Java Lambda Expressions

Invoke lambda expressions, creating instances of Functions, Suppliers and Consumers.

Lambdas. We use this syntax are used to create function objects. We can specify methods inside other methods—and even pass methods as arguments to other methods.

A lambda has a shape, one determined by its parameters and return values (if any) and their types. Classes like Function, Supplier, Consumer, accept lambdas with specific shapes.

Example expression. This program creates a Function object from a lambda expression. The lambda expression accepts one argument, an Integer, and returns another Integer.
Left side: On the left of a lambda expression, we have the parameters. Two or more parameters can be surrounded by "(" and ")" chars.
Right side: This is the return expression—it is evaluated using the parameters. It is executed and, when required, returned.
Apply: In this program, we call apply() on the Function object. This executes and returns the expression—10 is changed to 20.
Java program that uses lambda expression import java.util.function.*; public class Program { public static void main(String[] args) { // Create a Function from a lambda expression. // ... It returns the argument multiplied by two. Function<Integer, Integer> func = x -> x * 2; // Apply the function to an argument of 10. int result = func.apply(10); System.out.println(result); } } Output 20

Supplier, lambda arguments. A Supplier object receives no arguments. We use an empty argument list to specify a lambda expression with no arguments.
Tip: A Supplier provides values. We call get() on it to retrieve its value—it may return different values when called more than once.
Java program that uses Supplier, lambdas import java.util.function.*; public class Program { static void display(Supplier<Integer> arg) { System.out.println(arg.get()); } public static void main(String[] args) { // Pass lambdas to the display method. // ... These conform to the Supplier class. // ... Each returns an Integer. display(() -> 10); display(() -> 100); display(() -> (int) (Math.random() * 100)); } } Output 10 100 21

Predicate Lambda, ArrayList. The term predicate is used in computer science to mean a boolean-returning method. A Predicate object receives one value and returns true or false.
RemoveIf: This method on ArrayList receives a Predicate. Here, we remove all elements starting with the letter "c."
Java program that uses removeIf, Predicate lambda import java.util.ArrayList; public class Program { public static void main(String[] args) { // Create ArrayList and add four String elements. ArrayList<String> list = new ArrayList<>(); list.add("cat"); list.add("dog"); list.add("cheetah"); list.add("deer"); // Remove elements that start with c. list.removeIf(element -> element.startsWith("c")); System.out.println(list.toString()); } } Output [dog, deer]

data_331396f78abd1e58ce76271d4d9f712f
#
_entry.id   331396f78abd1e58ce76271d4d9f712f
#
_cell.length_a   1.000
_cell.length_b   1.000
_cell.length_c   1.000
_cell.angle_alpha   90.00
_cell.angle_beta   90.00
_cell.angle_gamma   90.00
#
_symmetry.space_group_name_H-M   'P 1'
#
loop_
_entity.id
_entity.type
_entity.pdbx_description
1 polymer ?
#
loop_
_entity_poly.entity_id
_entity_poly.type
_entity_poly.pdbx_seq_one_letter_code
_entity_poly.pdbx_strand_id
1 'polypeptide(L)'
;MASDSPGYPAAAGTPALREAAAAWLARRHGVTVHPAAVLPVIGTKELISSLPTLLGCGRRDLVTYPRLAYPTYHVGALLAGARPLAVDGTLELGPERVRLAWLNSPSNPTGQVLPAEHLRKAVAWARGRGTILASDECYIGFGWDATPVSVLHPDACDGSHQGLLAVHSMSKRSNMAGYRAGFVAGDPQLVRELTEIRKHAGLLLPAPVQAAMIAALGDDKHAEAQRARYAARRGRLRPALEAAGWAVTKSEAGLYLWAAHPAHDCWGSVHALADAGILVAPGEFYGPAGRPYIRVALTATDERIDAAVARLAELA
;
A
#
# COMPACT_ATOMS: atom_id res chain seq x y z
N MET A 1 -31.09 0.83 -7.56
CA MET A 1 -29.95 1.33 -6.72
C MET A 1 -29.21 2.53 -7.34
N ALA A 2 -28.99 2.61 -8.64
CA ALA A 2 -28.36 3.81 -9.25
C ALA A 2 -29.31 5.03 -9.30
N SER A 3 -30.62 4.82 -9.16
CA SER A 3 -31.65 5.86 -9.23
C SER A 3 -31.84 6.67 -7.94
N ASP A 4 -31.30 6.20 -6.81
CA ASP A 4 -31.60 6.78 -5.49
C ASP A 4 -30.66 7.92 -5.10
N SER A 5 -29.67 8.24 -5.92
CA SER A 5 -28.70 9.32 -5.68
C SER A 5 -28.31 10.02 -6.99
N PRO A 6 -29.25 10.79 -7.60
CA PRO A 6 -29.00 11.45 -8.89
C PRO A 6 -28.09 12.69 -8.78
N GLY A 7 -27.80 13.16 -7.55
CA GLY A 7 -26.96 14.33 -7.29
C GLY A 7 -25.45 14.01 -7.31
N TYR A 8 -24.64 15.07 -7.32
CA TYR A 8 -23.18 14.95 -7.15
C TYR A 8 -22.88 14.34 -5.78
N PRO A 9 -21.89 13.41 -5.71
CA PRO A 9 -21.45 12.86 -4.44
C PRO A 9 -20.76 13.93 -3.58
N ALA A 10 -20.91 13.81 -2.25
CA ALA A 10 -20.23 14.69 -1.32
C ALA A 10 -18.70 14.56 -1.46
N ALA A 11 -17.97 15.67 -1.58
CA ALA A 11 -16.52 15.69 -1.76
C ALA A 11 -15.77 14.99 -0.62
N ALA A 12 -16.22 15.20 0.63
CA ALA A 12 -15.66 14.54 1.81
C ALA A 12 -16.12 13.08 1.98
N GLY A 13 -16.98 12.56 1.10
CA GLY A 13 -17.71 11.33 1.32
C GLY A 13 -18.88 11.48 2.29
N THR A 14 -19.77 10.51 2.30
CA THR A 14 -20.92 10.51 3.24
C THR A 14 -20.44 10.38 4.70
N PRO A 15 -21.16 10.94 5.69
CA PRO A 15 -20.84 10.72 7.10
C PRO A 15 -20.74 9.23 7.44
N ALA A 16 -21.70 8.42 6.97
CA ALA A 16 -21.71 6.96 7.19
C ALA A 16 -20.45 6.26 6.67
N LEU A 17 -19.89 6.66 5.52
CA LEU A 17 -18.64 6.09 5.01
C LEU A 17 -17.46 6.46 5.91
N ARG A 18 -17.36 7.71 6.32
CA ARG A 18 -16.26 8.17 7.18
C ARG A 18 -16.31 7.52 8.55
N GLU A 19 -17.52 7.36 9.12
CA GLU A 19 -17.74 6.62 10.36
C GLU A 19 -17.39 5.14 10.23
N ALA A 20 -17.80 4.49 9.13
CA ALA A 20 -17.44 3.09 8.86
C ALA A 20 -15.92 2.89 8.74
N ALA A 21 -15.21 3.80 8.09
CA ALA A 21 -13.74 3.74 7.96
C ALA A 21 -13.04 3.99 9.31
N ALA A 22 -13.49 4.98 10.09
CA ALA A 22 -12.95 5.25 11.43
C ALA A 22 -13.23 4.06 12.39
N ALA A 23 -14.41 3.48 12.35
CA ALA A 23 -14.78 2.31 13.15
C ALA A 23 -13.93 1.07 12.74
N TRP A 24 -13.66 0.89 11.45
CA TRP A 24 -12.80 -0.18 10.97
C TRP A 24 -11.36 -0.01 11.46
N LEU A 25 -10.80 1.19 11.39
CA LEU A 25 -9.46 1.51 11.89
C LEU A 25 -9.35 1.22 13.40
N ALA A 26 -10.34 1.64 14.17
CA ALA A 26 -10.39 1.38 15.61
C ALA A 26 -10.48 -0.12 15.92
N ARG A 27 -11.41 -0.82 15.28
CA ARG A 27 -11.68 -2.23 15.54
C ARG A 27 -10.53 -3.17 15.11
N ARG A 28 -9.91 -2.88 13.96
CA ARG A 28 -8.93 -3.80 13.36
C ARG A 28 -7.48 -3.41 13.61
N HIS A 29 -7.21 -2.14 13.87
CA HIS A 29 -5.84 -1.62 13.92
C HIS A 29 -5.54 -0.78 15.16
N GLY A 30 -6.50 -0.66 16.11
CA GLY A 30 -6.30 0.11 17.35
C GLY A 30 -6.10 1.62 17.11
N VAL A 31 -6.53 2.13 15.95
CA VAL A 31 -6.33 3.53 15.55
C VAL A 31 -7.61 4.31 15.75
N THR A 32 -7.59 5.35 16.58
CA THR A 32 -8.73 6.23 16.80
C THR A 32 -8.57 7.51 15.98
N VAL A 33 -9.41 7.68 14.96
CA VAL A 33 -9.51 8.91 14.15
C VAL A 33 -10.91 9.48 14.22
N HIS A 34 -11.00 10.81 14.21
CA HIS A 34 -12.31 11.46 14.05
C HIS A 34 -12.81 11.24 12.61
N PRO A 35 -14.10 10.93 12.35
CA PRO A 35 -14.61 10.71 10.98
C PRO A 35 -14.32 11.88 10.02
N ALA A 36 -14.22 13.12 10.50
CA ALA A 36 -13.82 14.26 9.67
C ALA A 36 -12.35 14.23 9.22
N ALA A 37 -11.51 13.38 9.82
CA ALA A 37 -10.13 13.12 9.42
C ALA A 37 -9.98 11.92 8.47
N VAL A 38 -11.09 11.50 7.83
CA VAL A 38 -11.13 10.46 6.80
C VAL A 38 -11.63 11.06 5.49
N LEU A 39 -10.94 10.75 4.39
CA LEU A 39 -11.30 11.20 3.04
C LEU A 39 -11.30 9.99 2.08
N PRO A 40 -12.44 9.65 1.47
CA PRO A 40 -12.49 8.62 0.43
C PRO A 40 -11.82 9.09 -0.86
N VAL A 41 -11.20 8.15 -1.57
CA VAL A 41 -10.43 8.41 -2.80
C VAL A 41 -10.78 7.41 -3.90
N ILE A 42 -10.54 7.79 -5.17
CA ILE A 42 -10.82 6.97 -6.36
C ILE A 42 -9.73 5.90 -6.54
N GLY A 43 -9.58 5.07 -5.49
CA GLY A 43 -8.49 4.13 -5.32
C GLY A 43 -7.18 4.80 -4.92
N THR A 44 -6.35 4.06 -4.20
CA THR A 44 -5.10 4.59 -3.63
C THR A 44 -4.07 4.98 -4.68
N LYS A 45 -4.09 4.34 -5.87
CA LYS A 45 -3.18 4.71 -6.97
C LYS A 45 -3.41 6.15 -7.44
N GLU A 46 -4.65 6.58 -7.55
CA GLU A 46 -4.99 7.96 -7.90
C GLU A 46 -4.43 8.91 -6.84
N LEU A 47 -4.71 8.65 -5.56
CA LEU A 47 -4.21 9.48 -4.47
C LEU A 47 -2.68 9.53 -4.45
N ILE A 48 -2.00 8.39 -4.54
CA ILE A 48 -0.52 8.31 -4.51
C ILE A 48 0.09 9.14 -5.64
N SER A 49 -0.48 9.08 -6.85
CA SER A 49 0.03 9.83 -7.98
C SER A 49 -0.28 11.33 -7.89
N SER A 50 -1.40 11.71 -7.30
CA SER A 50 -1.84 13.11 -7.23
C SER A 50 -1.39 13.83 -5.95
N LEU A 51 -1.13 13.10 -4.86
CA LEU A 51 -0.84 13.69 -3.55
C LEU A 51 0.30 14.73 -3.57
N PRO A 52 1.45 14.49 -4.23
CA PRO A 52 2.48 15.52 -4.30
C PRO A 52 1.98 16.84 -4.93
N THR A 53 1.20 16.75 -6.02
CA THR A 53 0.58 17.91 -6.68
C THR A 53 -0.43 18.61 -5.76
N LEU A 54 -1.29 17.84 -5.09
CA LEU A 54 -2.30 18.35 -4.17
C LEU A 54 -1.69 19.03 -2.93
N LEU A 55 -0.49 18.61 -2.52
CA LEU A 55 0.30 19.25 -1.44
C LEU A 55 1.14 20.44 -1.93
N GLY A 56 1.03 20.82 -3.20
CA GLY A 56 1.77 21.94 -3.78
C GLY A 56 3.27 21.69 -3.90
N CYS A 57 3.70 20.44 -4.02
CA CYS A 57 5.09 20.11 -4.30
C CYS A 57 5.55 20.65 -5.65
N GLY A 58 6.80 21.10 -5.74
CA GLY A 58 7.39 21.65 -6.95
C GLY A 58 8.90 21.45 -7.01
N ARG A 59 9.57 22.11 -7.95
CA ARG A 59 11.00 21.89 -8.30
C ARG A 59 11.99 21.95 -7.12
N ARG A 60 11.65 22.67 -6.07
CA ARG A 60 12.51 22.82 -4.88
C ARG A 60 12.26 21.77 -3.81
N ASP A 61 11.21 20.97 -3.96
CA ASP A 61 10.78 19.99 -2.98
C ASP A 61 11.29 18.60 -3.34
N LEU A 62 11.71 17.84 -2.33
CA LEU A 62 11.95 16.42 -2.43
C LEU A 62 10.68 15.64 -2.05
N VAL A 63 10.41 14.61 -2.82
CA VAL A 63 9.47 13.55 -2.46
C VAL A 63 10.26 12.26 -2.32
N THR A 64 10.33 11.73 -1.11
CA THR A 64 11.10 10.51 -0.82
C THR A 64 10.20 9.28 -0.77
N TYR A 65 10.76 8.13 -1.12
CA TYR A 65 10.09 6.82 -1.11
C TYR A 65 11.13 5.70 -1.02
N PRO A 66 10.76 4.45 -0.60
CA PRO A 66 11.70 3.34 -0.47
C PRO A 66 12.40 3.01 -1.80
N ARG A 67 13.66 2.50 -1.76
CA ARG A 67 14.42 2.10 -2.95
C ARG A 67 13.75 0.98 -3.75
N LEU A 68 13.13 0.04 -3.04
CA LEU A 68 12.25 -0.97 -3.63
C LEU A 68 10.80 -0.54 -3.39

Consumer. Opposite a Supplier, a Consumer acts upon a value but returns nothing. It means a void method. We can use a consumer to call println or other void methods.
Also: A Consumer can be used to mutate data, as in an array, ArrayList or even just a class field.
Java program that uses Consumer import java.util.function.*; public class Program { static void display(int value) { switch (value) { case 1: System.out.println("There is 1 value"); return; default: System.out.println("There are " + Integer.toString(value) + " values"); return; } } public static void main(String[] args) { // This consumer calls a void method with the value. Consumer<Integer> consumer = x -> display(x - 1); // Use the consumer with three numbers. consumer.accept(1); consumer.accept(2); consumer.accept(3); } } Output There are 0 values There is 1 value There are 2 values

UnaryOperator. This functional object receives a value of a certain type (like Integer) and returns a same-typed value. So it operates on, and returns, a value.
Java program that uses UnaryOperator import java.util.function.*; public class Program { public static void main(String[] args) { // This returns one value of the same type as its one parameter. // ... It means the same as the Function below. UnaryOperator<Integer> operator = v -> v * 100; // This is a generalized form of UnaryOperator. Function<Integer, Integer> function = v -> v * 100; System.out.println(operator.apply(5)); System.out.println(function.apply(6)); } } Output 500 600